Ball Aerospace working on WorldView-1 high resolution imaging satellite

Ball Aerospace working on WorldView-1 high resolution imaging satellite

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USA, 21 November 2006 – A next-generation spacecraft will launch next year that can take satellite images of the Earth that show objects as small as 20 inches across – about the width of a seat at a stadium. It also can take four to five times as many images as existing satellites during its 90-minute orbits of the planet.

About 150 employees of Ball Aerospace in Boulder, USA are working on the satellite, called WorldView-1. The company is doing final testing in preparation for a mid-2007 launch from Vandenberg Air Force Base on California’s central coast. The images from the satellite will be used by commercial clients as well as agencies that track floods and fires, and gather intelligence for government and military purposes.

Ball is building the satellite for DigitalGlobe, which won a $500 million contract from the National Geospatial-Intelligence Agency in 2003 for the imaging satellite. DigitalGlobe had launched QuickBird, which takes color images, in 2001. That satellite just passed its original expected lifespan of five years.

WorldView’s images will be black and white, but it will be more agile. “Control moment” gyroscopes will be used to move and point the satellite quickly. “It will be able to point about 10 times quicker, so when we’re flying over any region, we’ll be able to hit more targets,” said DigitalGlobe spokesman Chuck Herring.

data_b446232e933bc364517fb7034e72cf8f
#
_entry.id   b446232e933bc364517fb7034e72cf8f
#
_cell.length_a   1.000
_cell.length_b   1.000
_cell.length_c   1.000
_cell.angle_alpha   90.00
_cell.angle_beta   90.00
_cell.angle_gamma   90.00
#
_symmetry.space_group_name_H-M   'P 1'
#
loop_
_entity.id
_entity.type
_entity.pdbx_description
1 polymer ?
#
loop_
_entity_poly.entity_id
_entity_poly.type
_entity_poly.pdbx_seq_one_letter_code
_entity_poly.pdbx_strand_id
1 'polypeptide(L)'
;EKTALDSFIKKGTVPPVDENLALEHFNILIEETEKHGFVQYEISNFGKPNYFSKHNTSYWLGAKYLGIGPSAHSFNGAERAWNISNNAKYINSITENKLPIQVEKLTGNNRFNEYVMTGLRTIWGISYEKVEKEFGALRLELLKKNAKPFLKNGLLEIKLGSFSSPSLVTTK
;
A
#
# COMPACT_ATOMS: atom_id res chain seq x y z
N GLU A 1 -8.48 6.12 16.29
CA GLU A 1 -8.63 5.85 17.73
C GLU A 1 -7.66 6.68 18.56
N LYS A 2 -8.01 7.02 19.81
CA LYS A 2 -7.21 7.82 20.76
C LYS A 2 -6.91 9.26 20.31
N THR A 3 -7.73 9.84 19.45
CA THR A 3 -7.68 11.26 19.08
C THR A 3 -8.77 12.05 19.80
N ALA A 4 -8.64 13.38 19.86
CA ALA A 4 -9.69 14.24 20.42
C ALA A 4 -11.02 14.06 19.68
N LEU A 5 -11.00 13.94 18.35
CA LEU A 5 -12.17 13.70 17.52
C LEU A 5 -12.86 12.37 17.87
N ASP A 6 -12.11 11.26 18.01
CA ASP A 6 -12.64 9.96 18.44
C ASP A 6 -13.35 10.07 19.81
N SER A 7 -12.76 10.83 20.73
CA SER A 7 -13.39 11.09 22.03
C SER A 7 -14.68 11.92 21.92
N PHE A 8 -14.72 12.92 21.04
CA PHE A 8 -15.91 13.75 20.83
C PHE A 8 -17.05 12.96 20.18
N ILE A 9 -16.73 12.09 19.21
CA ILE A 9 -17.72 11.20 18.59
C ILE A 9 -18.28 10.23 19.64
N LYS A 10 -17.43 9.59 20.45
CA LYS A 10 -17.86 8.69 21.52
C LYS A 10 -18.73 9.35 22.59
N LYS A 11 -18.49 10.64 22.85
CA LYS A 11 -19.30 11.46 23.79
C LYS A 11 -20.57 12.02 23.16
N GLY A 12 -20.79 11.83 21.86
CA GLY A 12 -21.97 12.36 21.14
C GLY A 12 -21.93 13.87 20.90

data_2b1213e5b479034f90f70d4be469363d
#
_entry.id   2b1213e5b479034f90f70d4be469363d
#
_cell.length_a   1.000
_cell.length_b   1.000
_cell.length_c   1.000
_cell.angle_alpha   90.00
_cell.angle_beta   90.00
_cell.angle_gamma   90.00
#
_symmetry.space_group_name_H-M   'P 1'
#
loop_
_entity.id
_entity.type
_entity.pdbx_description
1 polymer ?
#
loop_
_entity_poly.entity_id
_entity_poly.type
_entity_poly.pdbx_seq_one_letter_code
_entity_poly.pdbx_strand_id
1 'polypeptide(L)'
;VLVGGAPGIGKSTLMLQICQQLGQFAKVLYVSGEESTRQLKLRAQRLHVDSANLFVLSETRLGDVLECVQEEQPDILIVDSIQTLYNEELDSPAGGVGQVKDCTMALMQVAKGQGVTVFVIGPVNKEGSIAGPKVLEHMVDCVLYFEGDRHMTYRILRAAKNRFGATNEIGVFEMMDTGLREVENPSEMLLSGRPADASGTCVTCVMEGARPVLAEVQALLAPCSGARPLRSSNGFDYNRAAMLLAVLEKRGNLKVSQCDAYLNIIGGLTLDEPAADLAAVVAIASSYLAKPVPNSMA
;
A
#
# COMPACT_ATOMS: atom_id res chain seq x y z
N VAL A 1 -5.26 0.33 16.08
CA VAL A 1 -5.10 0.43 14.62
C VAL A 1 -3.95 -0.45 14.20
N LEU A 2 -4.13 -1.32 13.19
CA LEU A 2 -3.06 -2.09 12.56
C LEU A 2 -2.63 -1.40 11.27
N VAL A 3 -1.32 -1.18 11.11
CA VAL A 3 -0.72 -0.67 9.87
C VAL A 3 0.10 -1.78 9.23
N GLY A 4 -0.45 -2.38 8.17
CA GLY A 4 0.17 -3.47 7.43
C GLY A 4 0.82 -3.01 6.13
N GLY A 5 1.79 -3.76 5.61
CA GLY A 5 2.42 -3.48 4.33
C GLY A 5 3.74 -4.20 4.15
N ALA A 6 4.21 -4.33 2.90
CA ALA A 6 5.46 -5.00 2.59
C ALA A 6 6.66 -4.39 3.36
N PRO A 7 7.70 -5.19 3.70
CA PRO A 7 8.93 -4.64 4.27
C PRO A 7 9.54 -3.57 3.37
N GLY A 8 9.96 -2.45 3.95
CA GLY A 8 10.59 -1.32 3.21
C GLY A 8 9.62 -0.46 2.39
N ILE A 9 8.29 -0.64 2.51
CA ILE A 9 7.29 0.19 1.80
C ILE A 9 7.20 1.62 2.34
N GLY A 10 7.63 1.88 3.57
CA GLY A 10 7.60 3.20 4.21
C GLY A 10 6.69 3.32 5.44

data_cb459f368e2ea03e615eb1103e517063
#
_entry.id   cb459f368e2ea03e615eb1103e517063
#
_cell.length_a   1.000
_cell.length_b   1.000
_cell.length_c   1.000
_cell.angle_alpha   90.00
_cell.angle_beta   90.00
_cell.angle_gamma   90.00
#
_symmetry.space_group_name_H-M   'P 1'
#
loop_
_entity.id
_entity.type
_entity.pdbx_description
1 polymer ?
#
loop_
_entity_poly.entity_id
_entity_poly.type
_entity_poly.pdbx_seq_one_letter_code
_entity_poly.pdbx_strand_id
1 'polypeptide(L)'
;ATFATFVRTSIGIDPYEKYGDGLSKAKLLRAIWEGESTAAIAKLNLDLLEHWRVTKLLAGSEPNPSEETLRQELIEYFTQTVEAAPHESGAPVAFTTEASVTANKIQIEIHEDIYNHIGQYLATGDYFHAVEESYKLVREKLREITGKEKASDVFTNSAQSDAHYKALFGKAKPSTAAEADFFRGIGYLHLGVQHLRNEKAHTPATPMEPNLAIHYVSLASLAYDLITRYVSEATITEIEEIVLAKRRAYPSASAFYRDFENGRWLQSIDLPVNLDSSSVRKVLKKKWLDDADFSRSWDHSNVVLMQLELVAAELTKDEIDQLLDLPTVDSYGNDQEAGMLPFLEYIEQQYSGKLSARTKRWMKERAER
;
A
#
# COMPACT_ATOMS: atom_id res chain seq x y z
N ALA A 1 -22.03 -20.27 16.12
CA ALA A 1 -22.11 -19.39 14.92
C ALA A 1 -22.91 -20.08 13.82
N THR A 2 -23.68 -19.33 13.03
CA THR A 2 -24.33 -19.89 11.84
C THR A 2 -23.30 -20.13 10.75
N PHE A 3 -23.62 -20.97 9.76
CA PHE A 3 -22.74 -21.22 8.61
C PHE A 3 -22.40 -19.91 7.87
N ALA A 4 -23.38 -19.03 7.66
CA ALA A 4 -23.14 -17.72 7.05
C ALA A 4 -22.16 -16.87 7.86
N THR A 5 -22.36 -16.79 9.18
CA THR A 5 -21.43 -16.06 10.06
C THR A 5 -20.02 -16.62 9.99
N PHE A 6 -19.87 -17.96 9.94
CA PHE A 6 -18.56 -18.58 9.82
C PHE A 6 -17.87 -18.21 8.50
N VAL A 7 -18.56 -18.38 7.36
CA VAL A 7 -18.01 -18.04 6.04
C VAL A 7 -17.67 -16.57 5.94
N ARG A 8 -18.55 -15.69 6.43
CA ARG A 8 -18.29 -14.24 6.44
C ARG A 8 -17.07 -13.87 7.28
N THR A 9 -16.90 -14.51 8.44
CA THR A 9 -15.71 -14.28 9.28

The launch has been delayed nearly a year because a subcontractor had difficulty getting parts for the camera. Heavy demand also has delayed other imagery satellites, according to DigitalGlobe. The satellite has an expected life span of just over seven years.

Meanwhile, DigitalGlobe competitor GeoEye, the company formed when Orbimage acquired Thornton-based Space Imaging in January, plans to launch its new satellite next spring. GeoEye-1 will be able to clearly see things as small as 0.41 meter in black and white and as small as 1.65 meter in color.

Separately, DigitalGlobe is working on plans for a second WorldView satellite to be built by Ball Aerospace. DigitalGlobe is “committed to working with Ball and committed to launching it in 2008,” Herring said.

WorldView II will be financed by DigitalGlobe, will take images in black and white and eight bands of color, and is aimed at replacing QuickBird. QuickBird is expected to be in operation until late 2009.

Until then, WorldView will free up QuickBird to serve only the commercial marketplace. That market has not grown as quickly as the industry had hoped for years ago, but business has picked up.

“It’s obviously been slower than what we had wanted and what we had hoped,” said Ball Aerospace’s WorldView project manager Alexei Chernushin. “We had always hoped that the market would take off.”

When DigitalGlobe first started, its work was 90 percent government and 10 percent commercial. Now, that ratio is closer to 60 percent government and 40 percent commercial. Herring said the company’s relationship with Google Earth has increased awareness of the company and satellite imagery.